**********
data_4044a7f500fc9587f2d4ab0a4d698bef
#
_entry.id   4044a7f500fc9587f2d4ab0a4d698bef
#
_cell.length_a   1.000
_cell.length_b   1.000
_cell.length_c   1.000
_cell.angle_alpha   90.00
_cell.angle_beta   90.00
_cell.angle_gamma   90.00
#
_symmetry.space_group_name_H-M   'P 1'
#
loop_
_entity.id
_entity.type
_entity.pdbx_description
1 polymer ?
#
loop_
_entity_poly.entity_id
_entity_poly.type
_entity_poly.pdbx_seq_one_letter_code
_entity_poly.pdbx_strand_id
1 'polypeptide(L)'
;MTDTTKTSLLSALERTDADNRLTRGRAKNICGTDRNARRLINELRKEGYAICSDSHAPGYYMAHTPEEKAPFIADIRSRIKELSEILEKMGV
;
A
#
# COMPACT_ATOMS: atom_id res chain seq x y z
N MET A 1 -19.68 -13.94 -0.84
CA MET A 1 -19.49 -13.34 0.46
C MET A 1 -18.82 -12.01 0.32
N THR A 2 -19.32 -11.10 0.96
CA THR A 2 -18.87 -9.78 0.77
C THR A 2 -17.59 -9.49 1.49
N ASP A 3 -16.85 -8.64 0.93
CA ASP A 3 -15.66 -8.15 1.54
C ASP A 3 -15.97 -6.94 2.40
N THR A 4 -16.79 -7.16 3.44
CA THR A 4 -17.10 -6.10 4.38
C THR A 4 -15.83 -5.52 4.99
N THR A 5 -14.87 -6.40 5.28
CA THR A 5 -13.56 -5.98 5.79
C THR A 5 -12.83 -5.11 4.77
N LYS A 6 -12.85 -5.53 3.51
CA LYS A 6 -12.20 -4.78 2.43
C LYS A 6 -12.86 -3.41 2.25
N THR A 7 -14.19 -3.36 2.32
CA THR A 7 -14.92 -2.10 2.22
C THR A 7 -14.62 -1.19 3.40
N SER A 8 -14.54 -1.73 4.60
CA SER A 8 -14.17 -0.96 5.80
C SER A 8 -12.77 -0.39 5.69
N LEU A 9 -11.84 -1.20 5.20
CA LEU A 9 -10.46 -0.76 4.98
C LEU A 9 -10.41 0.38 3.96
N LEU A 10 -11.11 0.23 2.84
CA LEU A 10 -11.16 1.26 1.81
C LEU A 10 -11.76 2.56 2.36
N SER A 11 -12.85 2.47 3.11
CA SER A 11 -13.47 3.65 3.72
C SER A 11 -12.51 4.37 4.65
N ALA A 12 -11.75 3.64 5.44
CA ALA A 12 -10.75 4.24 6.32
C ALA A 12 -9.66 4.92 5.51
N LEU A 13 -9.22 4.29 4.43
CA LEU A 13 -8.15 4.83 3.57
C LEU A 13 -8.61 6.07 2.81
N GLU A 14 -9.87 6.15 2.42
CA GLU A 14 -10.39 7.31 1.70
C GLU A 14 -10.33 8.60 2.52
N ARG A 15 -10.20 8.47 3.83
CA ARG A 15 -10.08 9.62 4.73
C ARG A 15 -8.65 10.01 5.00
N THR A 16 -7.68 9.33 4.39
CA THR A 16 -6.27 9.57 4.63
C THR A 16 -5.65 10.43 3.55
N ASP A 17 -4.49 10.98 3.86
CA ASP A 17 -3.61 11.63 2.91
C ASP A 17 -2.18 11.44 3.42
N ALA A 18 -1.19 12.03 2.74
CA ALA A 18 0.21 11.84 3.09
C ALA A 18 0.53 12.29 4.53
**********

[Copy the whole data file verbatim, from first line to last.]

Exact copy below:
data_4044a7f500fc9587f2d4ab0a4d698bef
#
_entry.id   4044a7f500fc9587f2d4ab0a4d698bef
#
_cell.length_a   1.000
_cell.length_b   1.000
_cell.length_c   1.000
_cell.angle_alpha   90.00
_cell.angle_beta   90.00
_cell.angle_gamma   90.00
#
_symmetry.space_group_name_H-M   'P 1'
#
loop_
_entity.id
_entity.type
_entity.pdbx_description
1 polymer ?
#
loop_
_entity_poly.entity_id
_entity_poly.type
_entity_poly.pdbx_seq_one_letter_code
_entity_poly.pdbx_strand_id
1 'polypeptide(L)'
;MTDTTKTSLLSALERTDADNRLTRGRAKNICGTDRNARRLINELRKEGYAICSDSHAPGYYMAHTPEEKAPFIADIRSRIKELSEILEKMGV
;
A
#
# COMPACT_ATOMS: atom_id res chain seq x y z
N MET A 1 -19.68 -13.94 -0.84
CA MET A 1 -19.49 -13.34 0.46
C MET A 1 -18.82 -12.01 0.32
N THR A 2 -19.32 -11.10 0.96
CA THR A 2 -18.87 -9.78 0.77
C THR A 2 -17.59 -9.49 1.49
N ASP A 3 -16.85 -8.64 0.93
CA ASP A 3 -15.66 -8.15 1.54
C ASP A 3 -15.97 -6.94 2.40
N THR A 4 -16.79 -7.16 3.44
CA THR A 4 -17.10 -6.10 4.38
C THR A 4 -15.83 -5.52 4.99
N THR A 5 -14.87 -6.40 5.28
CA THR A 5 -13.56 -5.98 5.79
C THR A 5 -12.83 -5.11 4.77
N LYS A 6 -12.85 -5.53 3.51
CA LYS A 6 -12.20 -4.78 2.43
C LYS A 6 -12.86 -3.41 2.25
N THR A 7 -14.19 -3.36 2.32
CA THR A 7 -14.92 -2.10 2.22
C THR A 7 -14.62 -1.19 3.40
N SER A 8 -14.54 -1.73 4.60
CA SER A 8 -14.17 -0.96 5.80
C SER A 8 -12.77 -0.39 5.69
N LEU A 9 -11.84 -1.20 5.20
CA LEU A 9 -10.46 -0.76 4.98
C LEU A 9 -10.41 0.38 3.96
N LEU A 10 -11.11 0.23 2.84
CA LEU A 10 -11.16 1.26 1.81
C LEU A 10 -11.76 2.56 2.36
N SER A 11 -12.85 2.47 3.11
CA SER A 11 -13.47 3.65 3.72
C SER A 11 -12.51 4.37 4.65
N ALA A 12 -11.75 3.64 5.44
CA ALA A 12 -10.75 4.24 6.32
C ALA A 12 -9.66 4.92 5.51
N LEU A 13 -9.22 4.29 4.43
CA LEU A 13 -8.15 4.83 3.57
C LEU A 13 -8.61 6.07 2.81
N GLU A 14 -9.87 6.15 2.42
CA GLU A 14 -10.39 7.31 1.70
C GLU A 14 -10.33 8.60 2.52
N ARG A 15 -10.20 8.47 3.83
CA ARG A 15 -10.08 9.62 4.73
C ARG A 15 -8.65 10.01 5.00
N THR A 16 -7.68 9.33 4.39
CA THR A 16 -6.27 9.57 4.63
C THR A 16 -5.65 10.43 3.55
N ASP A 17 -4.49 10.98 3.86
CA ASP A 17 -3.61 11.63 2.91
C ASP A 17 -2.18 11.44 3.42
N ALA A 18 -1.19 12.03 2.74
CA ALA A 18 0.21 11.84 3.09
C ALA A 18 0.53 12.29 4.53